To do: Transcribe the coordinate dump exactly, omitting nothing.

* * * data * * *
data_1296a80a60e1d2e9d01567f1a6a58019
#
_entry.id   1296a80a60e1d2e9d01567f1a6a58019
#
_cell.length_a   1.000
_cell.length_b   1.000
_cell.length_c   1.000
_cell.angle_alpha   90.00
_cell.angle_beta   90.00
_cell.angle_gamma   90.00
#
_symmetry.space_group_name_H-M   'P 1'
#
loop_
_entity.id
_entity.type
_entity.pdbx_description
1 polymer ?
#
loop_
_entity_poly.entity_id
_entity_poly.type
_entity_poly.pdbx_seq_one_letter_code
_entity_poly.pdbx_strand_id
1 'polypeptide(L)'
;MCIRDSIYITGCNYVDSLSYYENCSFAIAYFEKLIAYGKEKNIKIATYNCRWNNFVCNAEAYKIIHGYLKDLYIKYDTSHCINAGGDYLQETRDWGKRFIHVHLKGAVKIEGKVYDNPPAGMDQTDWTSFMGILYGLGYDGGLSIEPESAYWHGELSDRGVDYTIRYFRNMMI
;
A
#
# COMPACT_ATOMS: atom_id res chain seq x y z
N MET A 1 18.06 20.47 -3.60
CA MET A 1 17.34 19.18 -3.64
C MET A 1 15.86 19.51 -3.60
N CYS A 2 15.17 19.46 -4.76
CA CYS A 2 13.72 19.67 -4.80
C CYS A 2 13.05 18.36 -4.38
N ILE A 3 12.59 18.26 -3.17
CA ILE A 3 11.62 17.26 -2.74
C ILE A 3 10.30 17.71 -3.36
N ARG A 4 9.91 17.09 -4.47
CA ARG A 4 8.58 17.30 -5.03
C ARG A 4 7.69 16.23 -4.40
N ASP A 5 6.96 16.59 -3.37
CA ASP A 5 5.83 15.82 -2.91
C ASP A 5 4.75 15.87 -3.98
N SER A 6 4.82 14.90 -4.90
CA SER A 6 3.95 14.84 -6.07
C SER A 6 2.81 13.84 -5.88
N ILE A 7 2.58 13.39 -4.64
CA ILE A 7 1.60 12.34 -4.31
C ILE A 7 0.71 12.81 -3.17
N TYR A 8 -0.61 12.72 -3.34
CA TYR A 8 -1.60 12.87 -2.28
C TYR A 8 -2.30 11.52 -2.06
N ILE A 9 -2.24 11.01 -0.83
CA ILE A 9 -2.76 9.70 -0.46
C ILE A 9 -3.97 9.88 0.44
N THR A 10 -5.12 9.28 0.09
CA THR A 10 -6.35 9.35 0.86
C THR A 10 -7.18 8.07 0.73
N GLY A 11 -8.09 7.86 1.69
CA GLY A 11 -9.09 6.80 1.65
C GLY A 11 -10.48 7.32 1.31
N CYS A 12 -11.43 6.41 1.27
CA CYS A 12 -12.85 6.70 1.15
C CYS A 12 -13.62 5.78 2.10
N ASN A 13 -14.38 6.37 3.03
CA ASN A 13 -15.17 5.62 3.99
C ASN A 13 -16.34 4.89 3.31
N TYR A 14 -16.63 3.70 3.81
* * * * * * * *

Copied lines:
data_1296a80a60e1d2e9d01567f1a6a58019
#
_entry.id   1296a80a60e1d2e9d01567f1a6a58019
#
_cell.length_a   1.000
_cell.length_b   1.000
_cell.length_c   1.000
_cell.angle_alpha   90.00
_cell.angle_beta   90.00
_cell.angle_gamma   90.00
#
_symmetry.space_group_name_H-M   'P 1'
#
loop_
_entity.id
_entity.type
_entity.pdbx_description
1 polymer ?
#
loop_
_entity_poly.entity_id
_entity_poly.type
_entity_poly.pdbx_seq_one_letter_code
_entity_poly.pdbx_strand_id
1 'polypeptide(L)'
;MCIRDSIYITGCNYVDSLSYYENCSFAIAYFEKLIAYGKEKNIKIATYNCRWNNFVCNAEAYKIIHGYLKDLYIKYDTSHCINAGGDYLQETRDWGKRFIHVHLKGAVKIEGKVYDNPPAGMDQTDWTSFMGILYGLGYDGGLSIEPESAYWHGELSDRGVDYTIRYFRNMMI
;
A
#
# COMPACT_ATOMS: atom_id res chain seq x y z
N MET A 1 18.06 20.47 -3.60
CA MET A 1 17.34 19.18 -3.64
C MET A 1 15.86 19.51 -3.60
N CYS A 2 15.17 19.46 -4.76
CA CYS A 2 13.72 19.67 -4.80
C CYS A 2 13.05 18.36 -4.38
N ILE A 3 12.59 18.26 -3.17
CA ILE A 3 11.62 17.26 -2.74
C ILE A 3 10.30 17.71 -3.36
N ARG A 4 9.91 17.09 -4.47
CA ARG A 4 8.58 17.30 -5.03
C ARG A 4 7.69 16.23 -4.40
N ASP A 5 6.96 16.59 -3.37
CA ASP A 5 5.83 15.82 -2.91
C ASP A 5 4.75 15.87 -3.98
N SER A 6 4.82 14.90 -4.90
CA SER A 6 3.95 14.84 -6.07
C SER A 6 2.81 13.84 -5.88
N ILE A 7 2.58 13.39 -4.64
CA ILE A 7 1.60 12.34 -4.31
C ILE A 7 0.71 12.81 -3.17
N TYR A 8 -0.61 12.72 -3.34
CA TYR A 8 -1.60 12.87 -2.28
C TYR A 8 -2.30 11.52 -2.06
N ILE A 9 -2.24 11.01 -0.83
CA ILE A 9 -2.76 9.70 -0.46
C ILE A 9 -3.97 9.88 0.44
N THR A 10 -5.12 9.28 0.09
CA THR A 10 -6.35 9.35 0.86
C THR A 10 -7.18 8.07 0.73
N GLY A 11 -8.09 7.86 1.69
CA GLY A 11 -9.09 6.80 1.65
C GLY A 11 -10.48 7.32 1.31
N CYS A 12 -11.43 6.41 1.27
CA CYS A 12 -12.85 6.70 1.15
C CYS A 12 -13.62 5.78 2.10
N ASN A 13 -14.38 6.37 3.03
CA ASN A 13 -15.17 5.62 3.99
C ASN A 13 -16.34 4.89 3.31
N TYR A 14 -16.63 3.70 3.81